An appeals court sharply criticized Indiana State Police on Thursday for conducting an “outrageously dangerous” traffic stop by knowingly encouraging an informant under the influence of drugs and alcohol to speed through a small town, the Indianapolis Star reports.
The case stems from a June 2002 traffic stop in Orange County. David Turner told Indiana State Police he’d been drinking all day and on cocaine, but a trooper put him behind the wheel anyway to nab his passenger, Richard W. Osborne, on drug charges.
Osborne was taken to jail. Turner, who was driving under the influence of alcohol and drugs, was taken home.
Thursday, a three-judge panel of the Indiana Court of Appeals ruled the traffic stop unconstitutional because the police used unreasonable and dangerous means to trap Osborne. The judges rebuked the police for flouting Indiana’s public policy and encouraging drunken and drugged driving.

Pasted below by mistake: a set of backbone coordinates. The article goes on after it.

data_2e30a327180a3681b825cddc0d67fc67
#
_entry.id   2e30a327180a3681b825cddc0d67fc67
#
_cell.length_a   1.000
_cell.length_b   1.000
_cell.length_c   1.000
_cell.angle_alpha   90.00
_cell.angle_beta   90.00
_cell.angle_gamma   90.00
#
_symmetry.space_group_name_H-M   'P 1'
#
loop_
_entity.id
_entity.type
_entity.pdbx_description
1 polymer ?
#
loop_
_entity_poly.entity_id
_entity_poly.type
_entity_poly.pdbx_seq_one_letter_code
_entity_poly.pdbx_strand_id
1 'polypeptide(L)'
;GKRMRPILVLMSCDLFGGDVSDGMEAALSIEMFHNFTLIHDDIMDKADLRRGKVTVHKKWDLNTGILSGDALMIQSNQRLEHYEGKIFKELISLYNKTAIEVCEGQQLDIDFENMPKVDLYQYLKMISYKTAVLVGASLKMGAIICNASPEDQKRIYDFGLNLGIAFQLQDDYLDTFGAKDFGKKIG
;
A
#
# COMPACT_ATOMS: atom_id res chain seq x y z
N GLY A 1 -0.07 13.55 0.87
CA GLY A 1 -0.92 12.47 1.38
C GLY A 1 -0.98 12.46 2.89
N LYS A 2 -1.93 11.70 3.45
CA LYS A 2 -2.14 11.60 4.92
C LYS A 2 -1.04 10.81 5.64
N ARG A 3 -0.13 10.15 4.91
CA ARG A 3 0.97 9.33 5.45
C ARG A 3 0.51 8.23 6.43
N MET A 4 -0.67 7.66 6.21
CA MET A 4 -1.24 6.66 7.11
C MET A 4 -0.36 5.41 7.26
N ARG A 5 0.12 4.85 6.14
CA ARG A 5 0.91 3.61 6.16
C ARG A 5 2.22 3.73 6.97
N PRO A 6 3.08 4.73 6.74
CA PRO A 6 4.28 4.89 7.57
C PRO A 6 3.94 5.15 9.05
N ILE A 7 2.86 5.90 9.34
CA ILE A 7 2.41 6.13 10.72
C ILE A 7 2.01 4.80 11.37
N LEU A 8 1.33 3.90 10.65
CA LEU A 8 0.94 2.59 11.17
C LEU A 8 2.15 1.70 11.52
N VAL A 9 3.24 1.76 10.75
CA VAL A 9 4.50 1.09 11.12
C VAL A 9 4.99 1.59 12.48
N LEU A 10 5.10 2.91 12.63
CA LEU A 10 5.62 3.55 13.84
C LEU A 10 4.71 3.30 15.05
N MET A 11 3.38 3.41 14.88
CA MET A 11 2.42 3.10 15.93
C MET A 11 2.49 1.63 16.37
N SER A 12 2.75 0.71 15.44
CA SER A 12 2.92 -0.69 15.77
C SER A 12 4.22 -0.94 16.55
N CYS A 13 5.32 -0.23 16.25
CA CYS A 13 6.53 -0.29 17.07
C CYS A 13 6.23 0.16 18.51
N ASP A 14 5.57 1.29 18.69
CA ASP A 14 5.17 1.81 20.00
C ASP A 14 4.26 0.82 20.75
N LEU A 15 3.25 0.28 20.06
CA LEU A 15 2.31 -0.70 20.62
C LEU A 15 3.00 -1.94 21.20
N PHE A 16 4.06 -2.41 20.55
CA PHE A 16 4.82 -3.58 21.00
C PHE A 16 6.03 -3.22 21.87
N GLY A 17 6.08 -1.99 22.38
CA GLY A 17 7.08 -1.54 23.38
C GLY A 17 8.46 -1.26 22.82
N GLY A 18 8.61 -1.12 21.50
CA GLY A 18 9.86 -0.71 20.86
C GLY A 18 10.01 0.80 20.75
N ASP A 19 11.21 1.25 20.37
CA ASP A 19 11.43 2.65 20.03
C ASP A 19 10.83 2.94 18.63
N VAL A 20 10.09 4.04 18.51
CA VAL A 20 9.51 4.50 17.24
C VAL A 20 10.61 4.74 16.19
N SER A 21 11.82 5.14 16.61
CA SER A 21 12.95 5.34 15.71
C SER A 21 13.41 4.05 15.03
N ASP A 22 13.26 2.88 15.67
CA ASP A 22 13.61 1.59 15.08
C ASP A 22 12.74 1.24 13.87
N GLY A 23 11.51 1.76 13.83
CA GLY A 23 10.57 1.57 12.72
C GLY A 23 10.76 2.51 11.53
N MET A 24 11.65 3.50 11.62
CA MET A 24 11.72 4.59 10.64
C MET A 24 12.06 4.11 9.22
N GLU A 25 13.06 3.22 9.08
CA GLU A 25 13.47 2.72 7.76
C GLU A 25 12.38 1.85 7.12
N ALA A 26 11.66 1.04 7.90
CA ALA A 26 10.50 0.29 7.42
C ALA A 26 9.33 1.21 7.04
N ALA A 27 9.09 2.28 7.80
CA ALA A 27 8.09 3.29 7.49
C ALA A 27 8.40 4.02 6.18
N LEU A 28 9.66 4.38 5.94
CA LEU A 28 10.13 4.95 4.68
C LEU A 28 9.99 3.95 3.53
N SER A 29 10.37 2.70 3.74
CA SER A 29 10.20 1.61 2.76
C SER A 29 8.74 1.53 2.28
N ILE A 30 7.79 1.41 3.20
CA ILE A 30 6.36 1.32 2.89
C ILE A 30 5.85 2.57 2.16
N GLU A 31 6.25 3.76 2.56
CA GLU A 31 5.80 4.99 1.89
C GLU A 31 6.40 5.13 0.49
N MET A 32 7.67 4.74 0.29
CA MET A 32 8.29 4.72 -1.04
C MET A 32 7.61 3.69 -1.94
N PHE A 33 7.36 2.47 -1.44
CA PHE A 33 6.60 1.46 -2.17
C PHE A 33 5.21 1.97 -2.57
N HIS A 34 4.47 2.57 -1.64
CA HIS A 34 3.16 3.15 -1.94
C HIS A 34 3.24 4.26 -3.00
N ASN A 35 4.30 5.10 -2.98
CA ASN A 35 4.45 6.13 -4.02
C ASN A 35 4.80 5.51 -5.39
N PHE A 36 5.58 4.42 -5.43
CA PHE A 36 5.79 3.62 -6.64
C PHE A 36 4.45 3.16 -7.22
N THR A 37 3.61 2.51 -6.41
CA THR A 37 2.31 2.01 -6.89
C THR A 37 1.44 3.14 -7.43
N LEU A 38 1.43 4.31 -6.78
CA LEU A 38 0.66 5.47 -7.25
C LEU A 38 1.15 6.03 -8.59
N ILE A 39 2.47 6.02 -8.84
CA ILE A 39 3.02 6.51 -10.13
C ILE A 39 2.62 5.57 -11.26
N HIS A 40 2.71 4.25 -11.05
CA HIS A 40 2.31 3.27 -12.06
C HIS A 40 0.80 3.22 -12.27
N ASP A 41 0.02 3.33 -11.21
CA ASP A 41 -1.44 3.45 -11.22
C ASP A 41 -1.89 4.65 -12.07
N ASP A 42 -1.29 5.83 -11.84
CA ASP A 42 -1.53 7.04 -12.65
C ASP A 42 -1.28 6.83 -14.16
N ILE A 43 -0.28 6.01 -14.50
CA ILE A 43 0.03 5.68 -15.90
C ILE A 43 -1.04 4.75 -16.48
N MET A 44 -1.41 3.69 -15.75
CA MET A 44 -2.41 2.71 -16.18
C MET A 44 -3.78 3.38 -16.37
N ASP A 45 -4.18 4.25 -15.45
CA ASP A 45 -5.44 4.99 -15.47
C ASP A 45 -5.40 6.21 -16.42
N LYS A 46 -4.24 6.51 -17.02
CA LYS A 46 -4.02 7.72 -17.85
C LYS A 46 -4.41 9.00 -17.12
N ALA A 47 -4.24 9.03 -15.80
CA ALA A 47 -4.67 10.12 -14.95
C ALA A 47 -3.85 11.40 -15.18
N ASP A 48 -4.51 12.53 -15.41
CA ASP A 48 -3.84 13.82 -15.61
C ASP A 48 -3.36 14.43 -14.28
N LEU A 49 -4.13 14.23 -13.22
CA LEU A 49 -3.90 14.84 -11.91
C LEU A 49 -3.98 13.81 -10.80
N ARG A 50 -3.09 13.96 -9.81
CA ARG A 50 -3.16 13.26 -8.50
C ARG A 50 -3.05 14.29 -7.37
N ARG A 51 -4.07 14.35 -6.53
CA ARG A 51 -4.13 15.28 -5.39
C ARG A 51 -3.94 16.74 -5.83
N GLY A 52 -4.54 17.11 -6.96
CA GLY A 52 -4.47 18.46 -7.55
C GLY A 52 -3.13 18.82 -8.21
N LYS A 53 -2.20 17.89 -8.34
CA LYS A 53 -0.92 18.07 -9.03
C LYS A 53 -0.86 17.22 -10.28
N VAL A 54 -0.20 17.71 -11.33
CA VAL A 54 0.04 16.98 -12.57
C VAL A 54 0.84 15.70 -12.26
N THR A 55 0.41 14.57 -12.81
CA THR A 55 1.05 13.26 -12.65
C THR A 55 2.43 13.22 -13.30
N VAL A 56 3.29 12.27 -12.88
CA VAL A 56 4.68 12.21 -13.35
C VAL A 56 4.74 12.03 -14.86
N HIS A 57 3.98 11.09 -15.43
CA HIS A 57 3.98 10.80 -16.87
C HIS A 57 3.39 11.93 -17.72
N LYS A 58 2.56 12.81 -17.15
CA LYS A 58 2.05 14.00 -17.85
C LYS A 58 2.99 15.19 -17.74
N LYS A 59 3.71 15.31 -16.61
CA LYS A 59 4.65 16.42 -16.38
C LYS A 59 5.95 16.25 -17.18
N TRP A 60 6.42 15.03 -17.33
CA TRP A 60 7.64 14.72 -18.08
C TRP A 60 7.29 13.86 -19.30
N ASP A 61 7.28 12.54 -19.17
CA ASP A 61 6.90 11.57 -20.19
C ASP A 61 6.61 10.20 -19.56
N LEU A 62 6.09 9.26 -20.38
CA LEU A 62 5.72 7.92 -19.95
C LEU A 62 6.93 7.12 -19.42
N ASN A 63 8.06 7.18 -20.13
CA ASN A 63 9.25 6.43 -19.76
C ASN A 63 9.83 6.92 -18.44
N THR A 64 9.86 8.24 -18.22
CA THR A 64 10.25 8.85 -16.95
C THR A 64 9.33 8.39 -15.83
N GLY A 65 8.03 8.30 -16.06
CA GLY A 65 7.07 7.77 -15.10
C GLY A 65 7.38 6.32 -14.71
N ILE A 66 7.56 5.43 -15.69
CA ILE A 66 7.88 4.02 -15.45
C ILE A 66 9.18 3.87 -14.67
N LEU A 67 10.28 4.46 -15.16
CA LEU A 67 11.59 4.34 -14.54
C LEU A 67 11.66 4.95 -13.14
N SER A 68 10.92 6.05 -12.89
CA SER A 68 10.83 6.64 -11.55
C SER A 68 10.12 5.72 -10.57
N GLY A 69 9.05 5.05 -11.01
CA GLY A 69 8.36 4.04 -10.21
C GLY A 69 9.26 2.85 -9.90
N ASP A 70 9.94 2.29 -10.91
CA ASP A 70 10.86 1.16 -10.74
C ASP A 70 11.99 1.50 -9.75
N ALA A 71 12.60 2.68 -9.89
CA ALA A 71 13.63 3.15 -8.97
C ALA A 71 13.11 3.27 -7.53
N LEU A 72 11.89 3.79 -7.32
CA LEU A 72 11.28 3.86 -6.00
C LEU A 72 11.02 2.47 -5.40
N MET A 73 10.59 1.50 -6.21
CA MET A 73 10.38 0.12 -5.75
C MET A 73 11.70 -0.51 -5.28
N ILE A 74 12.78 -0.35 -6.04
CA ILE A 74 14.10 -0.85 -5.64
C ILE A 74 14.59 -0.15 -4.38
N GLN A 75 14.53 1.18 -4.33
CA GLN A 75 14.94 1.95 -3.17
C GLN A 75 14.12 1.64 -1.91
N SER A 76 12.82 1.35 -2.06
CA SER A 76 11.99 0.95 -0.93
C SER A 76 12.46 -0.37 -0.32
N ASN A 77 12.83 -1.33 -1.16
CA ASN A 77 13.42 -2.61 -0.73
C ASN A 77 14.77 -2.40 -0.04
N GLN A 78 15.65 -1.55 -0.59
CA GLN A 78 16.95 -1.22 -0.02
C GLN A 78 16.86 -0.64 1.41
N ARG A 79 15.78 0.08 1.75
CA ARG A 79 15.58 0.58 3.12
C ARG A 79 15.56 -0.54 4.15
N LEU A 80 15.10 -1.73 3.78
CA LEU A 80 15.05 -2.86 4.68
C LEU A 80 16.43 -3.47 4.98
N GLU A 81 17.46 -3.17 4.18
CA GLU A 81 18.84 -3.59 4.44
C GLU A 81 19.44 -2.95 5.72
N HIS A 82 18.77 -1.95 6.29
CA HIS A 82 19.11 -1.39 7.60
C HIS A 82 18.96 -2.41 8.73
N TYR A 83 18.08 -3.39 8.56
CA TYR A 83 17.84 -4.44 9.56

The State Police are reviewing the decision and the facts of the traffic stop, said spokesman Lt. Scott Beamon, who said he didn’t know if State Police supervisors were notified of this traffic stop in 2002.
Beamon said this kind of traffic stop is not acceptable under State Police policy.
Research by the appeals court “revealed no case in any American jurisdiction” like this one, Judge John G. Baker wrote.
As a result of Thursday’s decision, the cocaine found on Osborne during the traffic stop can’t be used to prosecute him on possession-of-cocaine charges, which carry a maximum prison sentence of eight years. Osborne never stood trial on the charges because attorneys have been arguing over the legality of the traffic stop.